Title 18 U.S.C. § 924(c), in turn, defines a “drug trafficking crime,” in pertinent part, as “any felony punishable under the Controlled Substances Act[.]” The Lopez Decision Prior to Lopez, most courts interpreted “any felony punishable under the CSA” to include any state drug offense labeled a felony by the state and involving conduct punishable under the CSA, regardless of whether the conduct was punishable as a felony under the CSA.11 Under this interpretation, simple drug possession (which in many states is considered a felony, but in almost all instances is considered a misdemeanor under the CSA12) was considered a “drug trafficking crime” under 8 U.S.C. § 1101(a)(43)(B), and therefore an aggravated felony. The minority view held that in order to constitute an “aggravated felony,” the state conviction must have been for conduct that would constitute a felony under the CSA.13 Rejecting the majority circuit court view, the Supreme Court, in an 8-1 decision, held that a state drug offense is an “aggravated felony” under 8 U.S.C. § 1101(a)(43)(B) only if the offense proscribes conduct punishable as a felony under the CSA. In reaching this conclusion, the Court focused on Congress’ use of the term “illicit trafficking” at the beginning of section 1101(a)(43)(B). In the Court’s view, “trafficking” connotes commercial dealing, which is not an element of state felony offenses which prohibit mere possession. Trafficking, the Court said,

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Guidelines Manual, §2L1.2, Application note 3(A).

See United States v. Wilson, 316 F.3d 506 (4th Cir. 2003); United States v. Ibarra-Galindo, 206 F.3d 1337 (9 Cir. 2000); United States v. Pornes-Garcia, 171 F.3d 142 (2nd Cir. 1999); United States v. Simon, 168 F.3d 1271 (11th Cir. 1999); United States v. Hinojosa-Lopez, 130 F.3d 691 (5th Cir. 1997); United States v. Briones-Mata, 116 F.3d 308 (8th Cir. 1997); United States v. Cabrera-Sosa, 81 F.3d 998 (10th Cir 1996); United States v. Restrepo-Aguilar, 74 F.3d 361 (1st Cir. 1996)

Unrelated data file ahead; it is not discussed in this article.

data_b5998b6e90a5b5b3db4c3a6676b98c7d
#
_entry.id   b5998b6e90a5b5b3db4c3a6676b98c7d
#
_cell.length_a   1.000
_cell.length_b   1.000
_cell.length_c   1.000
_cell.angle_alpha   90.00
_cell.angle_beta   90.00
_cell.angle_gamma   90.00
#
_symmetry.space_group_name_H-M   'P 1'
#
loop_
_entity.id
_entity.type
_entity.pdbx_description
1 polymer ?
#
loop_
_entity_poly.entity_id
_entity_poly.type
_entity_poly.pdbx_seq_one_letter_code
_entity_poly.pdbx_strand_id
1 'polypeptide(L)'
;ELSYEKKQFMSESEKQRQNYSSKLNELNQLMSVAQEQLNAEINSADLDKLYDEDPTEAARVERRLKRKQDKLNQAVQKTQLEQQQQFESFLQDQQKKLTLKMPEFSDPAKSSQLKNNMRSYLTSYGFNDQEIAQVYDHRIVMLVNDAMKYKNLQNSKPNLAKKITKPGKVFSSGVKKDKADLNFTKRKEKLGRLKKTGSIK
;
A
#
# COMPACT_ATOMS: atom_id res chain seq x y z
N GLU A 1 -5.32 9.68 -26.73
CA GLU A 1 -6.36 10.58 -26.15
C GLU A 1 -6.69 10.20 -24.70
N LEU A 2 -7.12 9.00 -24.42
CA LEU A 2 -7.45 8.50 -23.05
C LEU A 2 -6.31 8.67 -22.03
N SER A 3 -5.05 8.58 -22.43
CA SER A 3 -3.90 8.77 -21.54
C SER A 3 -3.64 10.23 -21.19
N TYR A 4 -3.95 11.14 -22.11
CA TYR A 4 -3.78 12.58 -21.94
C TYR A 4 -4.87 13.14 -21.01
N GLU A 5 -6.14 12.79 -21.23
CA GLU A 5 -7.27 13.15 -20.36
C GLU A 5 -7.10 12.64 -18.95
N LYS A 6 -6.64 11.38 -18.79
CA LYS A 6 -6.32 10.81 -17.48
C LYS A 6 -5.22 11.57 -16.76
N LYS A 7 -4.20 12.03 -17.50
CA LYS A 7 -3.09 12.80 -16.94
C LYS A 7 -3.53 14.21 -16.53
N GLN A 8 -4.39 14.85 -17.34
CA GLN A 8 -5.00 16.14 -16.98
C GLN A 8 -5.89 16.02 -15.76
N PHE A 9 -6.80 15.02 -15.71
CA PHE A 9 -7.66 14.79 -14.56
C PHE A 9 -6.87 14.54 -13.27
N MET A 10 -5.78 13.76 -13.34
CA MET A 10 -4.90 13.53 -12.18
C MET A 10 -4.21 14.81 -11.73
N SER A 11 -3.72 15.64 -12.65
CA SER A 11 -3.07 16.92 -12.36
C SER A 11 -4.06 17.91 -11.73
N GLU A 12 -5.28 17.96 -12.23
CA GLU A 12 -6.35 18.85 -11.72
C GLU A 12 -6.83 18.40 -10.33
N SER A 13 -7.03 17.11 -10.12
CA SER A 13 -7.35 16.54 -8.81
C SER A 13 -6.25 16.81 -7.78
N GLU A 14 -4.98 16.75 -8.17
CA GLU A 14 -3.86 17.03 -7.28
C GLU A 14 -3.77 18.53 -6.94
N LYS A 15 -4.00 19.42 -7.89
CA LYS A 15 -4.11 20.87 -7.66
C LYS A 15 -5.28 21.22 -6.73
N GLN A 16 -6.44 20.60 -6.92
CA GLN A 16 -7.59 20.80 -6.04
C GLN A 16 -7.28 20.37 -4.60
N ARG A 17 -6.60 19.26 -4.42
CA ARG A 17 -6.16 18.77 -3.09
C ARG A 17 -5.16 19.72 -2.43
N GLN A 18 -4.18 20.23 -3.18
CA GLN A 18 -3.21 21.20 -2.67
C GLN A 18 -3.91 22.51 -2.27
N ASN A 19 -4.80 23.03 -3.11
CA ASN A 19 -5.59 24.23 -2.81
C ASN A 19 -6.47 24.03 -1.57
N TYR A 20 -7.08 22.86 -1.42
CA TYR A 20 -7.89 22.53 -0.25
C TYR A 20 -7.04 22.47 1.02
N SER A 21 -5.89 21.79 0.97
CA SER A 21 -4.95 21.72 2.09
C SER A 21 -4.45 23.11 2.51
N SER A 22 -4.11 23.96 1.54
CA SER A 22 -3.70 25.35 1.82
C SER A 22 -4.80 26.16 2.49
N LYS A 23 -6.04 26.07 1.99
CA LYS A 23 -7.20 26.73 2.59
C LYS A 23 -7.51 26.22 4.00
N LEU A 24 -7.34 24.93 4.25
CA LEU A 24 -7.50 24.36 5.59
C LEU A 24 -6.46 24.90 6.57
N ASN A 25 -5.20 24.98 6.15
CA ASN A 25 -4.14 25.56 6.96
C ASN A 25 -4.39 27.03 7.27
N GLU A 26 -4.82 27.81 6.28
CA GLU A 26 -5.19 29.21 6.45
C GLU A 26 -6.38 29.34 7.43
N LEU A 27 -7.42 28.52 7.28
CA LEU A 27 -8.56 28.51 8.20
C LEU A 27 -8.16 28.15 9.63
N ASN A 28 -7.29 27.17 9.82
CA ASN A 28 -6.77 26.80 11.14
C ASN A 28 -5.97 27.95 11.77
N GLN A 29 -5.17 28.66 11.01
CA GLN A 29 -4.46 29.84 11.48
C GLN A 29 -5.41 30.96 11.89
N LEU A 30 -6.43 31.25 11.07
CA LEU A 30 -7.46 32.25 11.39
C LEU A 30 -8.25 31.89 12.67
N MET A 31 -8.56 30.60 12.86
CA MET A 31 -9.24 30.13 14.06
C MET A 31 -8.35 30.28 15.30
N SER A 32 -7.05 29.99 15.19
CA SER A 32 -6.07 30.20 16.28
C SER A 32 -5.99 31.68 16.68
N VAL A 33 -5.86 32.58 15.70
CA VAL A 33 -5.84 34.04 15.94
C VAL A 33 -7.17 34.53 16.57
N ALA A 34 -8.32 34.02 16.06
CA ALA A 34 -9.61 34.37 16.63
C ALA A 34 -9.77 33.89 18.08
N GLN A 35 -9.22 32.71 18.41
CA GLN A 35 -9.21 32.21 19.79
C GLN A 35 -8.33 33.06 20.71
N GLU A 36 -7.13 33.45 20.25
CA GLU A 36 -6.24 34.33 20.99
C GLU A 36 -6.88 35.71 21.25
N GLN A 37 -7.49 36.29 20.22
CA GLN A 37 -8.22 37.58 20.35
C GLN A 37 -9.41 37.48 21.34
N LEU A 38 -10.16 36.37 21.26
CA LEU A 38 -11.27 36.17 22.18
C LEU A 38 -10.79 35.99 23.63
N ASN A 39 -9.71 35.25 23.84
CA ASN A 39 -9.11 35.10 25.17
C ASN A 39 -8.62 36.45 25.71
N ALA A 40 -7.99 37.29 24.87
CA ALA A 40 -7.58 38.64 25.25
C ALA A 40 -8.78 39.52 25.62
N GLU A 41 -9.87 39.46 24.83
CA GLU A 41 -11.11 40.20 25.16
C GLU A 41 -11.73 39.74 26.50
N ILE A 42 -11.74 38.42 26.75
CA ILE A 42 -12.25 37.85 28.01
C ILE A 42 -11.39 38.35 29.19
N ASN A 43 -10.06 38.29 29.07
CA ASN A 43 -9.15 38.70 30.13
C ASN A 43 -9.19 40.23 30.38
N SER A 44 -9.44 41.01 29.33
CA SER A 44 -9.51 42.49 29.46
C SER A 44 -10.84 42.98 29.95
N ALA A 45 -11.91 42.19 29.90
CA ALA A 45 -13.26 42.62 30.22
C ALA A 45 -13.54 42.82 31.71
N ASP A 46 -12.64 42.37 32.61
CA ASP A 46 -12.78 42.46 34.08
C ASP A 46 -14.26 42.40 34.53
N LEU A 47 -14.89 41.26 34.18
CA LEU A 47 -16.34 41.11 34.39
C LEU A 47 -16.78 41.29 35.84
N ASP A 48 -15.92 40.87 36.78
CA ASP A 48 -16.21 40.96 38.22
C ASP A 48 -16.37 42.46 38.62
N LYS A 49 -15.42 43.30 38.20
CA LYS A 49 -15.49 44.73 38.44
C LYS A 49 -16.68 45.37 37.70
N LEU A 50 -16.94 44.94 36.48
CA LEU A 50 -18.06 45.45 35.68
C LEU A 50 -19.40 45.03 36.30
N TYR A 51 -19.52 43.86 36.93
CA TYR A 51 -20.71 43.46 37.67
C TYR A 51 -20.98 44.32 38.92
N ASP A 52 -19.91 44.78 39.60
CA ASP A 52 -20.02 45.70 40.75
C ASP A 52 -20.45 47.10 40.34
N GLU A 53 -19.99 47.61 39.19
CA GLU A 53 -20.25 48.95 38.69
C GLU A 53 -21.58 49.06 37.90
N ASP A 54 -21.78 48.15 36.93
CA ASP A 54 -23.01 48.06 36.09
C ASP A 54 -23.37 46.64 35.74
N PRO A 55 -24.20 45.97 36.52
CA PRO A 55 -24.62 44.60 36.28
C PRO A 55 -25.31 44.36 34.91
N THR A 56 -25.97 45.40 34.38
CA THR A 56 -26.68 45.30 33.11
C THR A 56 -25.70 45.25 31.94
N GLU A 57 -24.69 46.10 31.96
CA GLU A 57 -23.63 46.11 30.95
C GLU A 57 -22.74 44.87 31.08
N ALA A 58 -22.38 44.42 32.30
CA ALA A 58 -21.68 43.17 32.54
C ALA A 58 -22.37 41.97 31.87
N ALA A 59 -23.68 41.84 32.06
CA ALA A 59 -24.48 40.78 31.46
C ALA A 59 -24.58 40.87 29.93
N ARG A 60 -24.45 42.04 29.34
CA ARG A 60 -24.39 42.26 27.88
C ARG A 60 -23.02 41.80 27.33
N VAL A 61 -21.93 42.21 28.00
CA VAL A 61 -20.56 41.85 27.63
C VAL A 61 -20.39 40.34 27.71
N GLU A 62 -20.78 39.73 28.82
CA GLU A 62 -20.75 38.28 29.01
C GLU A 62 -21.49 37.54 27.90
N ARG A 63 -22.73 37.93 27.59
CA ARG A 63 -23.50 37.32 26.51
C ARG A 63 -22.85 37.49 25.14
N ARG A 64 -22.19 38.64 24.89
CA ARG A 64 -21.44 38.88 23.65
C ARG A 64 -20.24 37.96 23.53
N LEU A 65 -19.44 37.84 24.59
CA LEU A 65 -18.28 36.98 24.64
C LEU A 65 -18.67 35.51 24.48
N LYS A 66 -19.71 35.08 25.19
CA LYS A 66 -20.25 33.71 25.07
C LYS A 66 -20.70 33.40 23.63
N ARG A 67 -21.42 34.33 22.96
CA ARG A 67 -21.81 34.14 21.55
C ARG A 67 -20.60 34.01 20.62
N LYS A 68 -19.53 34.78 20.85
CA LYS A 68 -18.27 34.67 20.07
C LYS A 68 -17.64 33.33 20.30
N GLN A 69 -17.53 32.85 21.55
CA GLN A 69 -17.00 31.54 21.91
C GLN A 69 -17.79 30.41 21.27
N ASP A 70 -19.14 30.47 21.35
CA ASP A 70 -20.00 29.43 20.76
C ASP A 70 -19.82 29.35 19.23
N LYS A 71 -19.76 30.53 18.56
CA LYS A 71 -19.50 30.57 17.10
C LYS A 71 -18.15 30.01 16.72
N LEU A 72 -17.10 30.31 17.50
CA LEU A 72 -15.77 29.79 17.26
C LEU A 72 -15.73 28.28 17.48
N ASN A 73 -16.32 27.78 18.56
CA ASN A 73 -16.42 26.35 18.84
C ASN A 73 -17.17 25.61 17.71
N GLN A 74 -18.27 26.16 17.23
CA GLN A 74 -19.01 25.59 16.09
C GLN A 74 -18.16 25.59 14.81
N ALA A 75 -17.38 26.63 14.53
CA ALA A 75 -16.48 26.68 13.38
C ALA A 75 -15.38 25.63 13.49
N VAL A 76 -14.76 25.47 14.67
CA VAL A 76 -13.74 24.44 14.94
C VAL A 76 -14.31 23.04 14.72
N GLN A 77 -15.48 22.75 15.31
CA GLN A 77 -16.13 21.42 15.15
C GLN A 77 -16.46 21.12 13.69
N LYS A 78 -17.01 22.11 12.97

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Recidivist provisions aside, the CSA treats the simple possession of any controlled substance as a misdemeanor with the exception of cocaine base in excess of five grams and flunitrazepan (see 21 U.S.C. § 844(a)).
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See United States v. Palacios-Suarez, 418 F.3d 692 (6th Cir 2005).

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should be given its ordinary meaning, and should not be read to include simple possession absent a clear indication from Congress that it intended such an unorthodox definition.14 Sentencing Guidelines Implications Offenders who are convicted of illegal re-entry15 into the United States are sentenced under the federal sentencing guideline covered in §2L1.2. This guideline provides for a base offense level of 816 and a graduated Specific Offense Characteristic (§2L1.2(b)) which increases the offense level for offenders from 417 to 1618 levels based on the number and type of prior convictions of the offender. As a result of the Court’s decision in Lopez, the §2L1.2(b)(1) aggravated felony enhancement will not apply to state felony drug convictions where the underlying conduct would not constitute a felony under the federal Controlled Substances Act. Before the Lopez decision, an offender whose prior criminal history consisted solely of a simple drug possession conviction that was considered an aggravated felony would receive an 8-level enhancement under §2L1.2(b)(1)(C). After Lopez, such a prior offense will be considered “any other felony” under §2L1.2(b)(1)(D)19 and will receive only a 4-level enhancement. In most cases, this will reduce the offender’s sentencing range from 21-27 months to 10-16 months, a 52 percent decrease considering the bottom of the range. Not all offenders with a previous conviction for simple possession would be affected by the Lopez decision. If the offender’s prior criminal history includes other convictions which warrant a greater enhancement under §2L1.2(b)(1)(A)-(C), then Lopez will have no effect on the